A Tired Team Lead

An Action Learning Team has met for several full-day sessions over several months working on a problem that is critical and highly visible in the organization. After the most recent full-day meeting, the Team Lead (the organization assigned a Team Lead) shared with the coach that she is feeling very fatigued. Although there was excellent processing and learning at the end of the meeting, the team stormed and got off track quite a bit in the afternoon segment. She likes the AL approach and sees the benefits, but for certain activities, such as brainstorming, wishes there could be someone in a facilitator role.

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Comments (10)

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    Carole Shaw

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    Leader fatigue is an intriguing issue.

    I would conduct a coaching call with the Team Lead to find out much more about what aspects of the team’s activities are draining her. There are so many possibilities–one of which is that this is a person who is conflict avoidant so the storming might have triggered deep emotional reactions. She might also be thinking that storming is ‘wrong’ or detrimental to the team so probing that might be helpful as well. Or her fatigue could be due to other work-related reasons reasons (smile….)

    You said she wants someone in a facilitator role during brainstorming–do you mean they did traditional brainstorming or are you referring to a phase of the AL process? You could reflect with her –how was this process managed? You might probe what she means by needing a facilitator–using a lot of open ended questions (sort of a mini-action learning process) to help her understand what’s causing her concern and fatigue, and what might help.

    If the team leader is just feeling that managing or controlling the group is her responsibility, then how could you help the group members take on more leadership? Is it something in the leader’s beliefs & behavior that is holding them back? Or is it something else?

    A coaching conversation with the team leader will probably yield a lot more information for you to work with in the next AL session.

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    Valerie Lingeman

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    Hi Gail. Is there a way that you could help the team lead find a way to communicate her fatigue to the group, possibly during one of the reflections at the close of a meeting?

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    Fred N.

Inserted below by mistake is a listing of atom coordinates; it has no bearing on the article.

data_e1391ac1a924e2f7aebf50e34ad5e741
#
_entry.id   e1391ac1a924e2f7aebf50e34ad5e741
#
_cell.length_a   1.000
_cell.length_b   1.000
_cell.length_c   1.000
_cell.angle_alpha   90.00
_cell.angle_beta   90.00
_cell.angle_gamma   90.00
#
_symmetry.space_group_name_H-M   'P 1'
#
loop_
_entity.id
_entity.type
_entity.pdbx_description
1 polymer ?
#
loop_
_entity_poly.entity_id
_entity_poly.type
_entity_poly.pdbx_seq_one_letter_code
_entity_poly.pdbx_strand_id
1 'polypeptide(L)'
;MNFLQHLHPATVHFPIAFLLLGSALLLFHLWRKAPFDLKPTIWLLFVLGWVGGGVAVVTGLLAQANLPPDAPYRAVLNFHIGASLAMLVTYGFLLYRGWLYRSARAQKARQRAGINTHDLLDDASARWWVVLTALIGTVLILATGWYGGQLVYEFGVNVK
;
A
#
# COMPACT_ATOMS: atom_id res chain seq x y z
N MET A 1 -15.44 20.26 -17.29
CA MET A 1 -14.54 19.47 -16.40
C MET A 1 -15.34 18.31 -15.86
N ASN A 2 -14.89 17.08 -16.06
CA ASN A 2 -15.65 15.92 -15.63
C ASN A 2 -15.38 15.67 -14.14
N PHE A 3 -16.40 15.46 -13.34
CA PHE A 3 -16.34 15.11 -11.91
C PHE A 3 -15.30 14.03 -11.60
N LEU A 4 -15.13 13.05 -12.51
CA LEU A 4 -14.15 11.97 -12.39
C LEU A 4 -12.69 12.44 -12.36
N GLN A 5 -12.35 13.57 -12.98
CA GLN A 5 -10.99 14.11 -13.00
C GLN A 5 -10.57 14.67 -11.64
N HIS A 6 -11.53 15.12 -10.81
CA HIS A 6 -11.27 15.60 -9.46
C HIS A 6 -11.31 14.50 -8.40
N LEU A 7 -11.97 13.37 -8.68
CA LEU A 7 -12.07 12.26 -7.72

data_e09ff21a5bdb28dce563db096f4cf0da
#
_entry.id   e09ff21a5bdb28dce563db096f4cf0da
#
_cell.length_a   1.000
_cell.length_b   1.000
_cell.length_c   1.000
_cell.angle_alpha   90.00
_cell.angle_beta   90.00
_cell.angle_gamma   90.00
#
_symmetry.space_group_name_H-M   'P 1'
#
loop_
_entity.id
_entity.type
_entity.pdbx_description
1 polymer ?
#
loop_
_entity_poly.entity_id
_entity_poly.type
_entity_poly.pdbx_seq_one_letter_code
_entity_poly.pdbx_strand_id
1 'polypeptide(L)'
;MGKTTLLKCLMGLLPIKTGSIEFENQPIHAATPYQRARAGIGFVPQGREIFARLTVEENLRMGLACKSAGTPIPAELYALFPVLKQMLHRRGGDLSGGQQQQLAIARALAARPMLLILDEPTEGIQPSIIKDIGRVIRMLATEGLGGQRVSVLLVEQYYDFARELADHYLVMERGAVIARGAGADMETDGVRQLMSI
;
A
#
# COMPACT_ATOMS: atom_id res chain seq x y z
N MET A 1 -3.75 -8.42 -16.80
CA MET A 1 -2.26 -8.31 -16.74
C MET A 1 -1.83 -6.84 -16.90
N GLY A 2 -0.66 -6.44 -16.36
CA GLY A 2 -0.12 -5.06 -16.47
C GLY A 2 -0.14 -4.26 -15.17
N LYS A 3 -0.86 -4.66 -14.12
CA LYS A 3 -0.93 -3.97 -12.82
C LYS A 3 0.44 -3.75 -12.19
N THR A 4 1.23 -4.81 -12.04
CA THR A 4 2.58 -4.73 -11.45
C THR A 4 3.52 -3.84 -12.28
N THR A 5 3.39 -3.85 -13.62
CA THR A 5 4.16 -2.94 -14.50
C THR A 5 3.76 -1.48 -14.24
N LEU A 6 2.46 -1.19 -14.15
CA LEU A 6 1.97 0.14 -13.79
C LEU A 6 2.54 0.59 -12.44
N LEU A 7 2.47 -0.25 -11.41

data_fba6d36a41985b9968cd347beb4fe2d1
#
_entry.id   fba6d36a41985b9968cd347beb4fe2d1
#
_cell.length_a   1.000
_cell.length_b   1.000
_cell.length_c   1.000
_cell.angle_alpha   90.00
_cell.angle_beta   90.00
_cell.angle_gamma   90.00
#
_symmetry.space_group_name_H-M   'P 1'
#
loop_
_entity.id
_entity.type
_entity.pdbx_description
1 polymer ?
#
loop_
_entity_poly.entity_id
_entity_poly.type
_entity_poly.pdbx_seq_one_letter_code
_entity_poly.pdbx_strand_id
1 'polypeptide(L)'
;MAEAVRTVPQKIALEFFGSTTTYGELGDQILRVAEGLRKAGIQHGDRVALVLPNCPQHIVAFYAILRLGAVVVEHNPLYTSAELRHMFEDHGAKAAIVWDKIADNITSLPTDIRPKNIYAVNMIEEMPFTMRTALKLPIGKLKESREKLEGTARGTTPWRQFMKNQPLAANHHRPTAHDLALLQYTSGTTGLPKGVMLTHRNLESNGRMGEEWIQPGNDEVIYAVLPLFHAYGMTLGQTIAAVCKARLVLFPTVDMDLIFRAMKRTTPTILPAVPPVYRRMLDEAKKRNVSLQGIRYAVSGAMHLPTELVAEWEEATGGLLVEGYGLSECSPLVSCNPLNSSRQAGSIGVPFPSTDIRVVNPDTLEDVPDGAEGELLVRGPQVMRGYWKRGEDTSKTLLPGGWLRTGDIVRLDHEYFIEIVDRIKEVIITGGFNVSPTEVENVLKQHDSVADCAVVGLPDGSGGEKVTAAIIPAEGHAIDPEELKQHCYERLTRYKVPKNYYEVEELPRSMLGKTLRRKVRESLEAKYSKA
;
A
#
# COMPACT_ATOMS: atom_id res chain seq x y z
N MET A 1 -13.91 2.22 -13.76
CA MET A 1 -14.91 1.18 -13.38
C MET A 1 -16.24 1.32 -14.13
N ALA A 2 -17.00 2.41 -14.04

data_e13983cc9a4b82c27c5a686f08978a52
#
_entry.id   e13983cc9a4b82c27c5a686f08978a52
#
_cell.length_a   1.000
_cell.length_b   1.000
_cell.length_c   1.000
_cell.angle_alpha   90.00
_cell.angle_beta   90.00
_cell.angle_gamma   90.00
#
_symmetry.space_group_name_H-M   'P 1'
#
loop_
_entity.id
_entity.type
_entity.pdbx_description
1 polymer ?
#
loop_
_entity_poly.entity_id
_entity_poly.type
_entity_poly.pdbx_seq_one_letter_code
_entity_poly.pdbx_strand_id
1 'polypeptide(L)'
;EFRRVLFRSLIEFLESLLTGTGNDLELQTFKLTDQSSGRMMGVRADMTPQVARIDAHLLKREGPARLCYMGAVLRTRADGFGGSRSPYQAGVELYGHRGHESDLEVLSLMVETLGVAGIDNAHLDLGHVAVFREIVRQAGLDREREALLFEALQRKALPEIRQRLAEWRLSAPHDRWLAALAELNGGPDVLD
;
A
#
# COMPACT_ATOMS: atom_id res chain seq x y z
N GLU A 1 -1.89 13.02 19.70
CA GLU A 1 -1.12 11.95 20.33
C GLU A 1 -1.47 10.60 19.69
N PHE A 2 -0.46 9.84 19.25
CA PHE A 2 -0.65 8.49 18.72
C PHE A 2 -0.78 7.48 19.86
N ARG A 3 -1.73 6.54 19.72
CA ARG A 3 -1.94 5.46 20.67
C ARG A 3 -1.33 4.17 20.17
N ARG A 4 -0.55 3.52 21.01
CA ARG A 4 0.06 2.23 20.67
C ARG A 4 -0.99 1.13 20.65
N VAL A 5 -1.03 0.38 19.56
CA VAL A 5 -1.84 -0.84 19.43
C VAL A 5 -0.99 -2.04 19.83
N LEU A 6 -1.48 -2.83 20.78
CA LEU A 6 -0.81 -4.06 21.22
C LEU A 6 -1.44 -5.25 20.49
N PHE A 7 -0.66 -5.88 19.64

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    I would ask a few questions to clarify my understanding of the issue for the team lead: Can you tell me a little more about what you’re feeling/thinking during these times that leave you drained? What is it about brainstorming and other activities that are so taxing for you? What is your reaction telling you about yourself?

    The conversation could go a few ways from here. To reframe the experience, I might ask if there are opportunities for personal growth in this place of discomfort for her. If she still feels like it’s too much for her, then I’d ask “How can you get some support for this task?”

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    Maeghan Jones

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    Hello, Gail. I agree with what others have said about the leader fatigue. I actually experienced a similar issue regarding brainstorming in a recent session. Members of the team expressed the need for a facilitator for that part of the session and were clearly looking at me to play that role. Through a series of questions, including “what group needs would the facilitator meet?”, the group realized that what they really wanted was someone to write the ideas on a whiteboard and help them group the ideas into similar categories so that they could evaluate them. After they identified the need, I asked what resources were available to them to meet that need. At that point someone in the group volunteered to serve the functions identified. I was pleased that they were able to rely on themselves and the group resources to address this need. In the reflection period several people commented on how it was important for them to realize that they had the capacity to solve many of their problems internally and would be better equipped to identify and address their needs moving forward.

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    Karen Dowling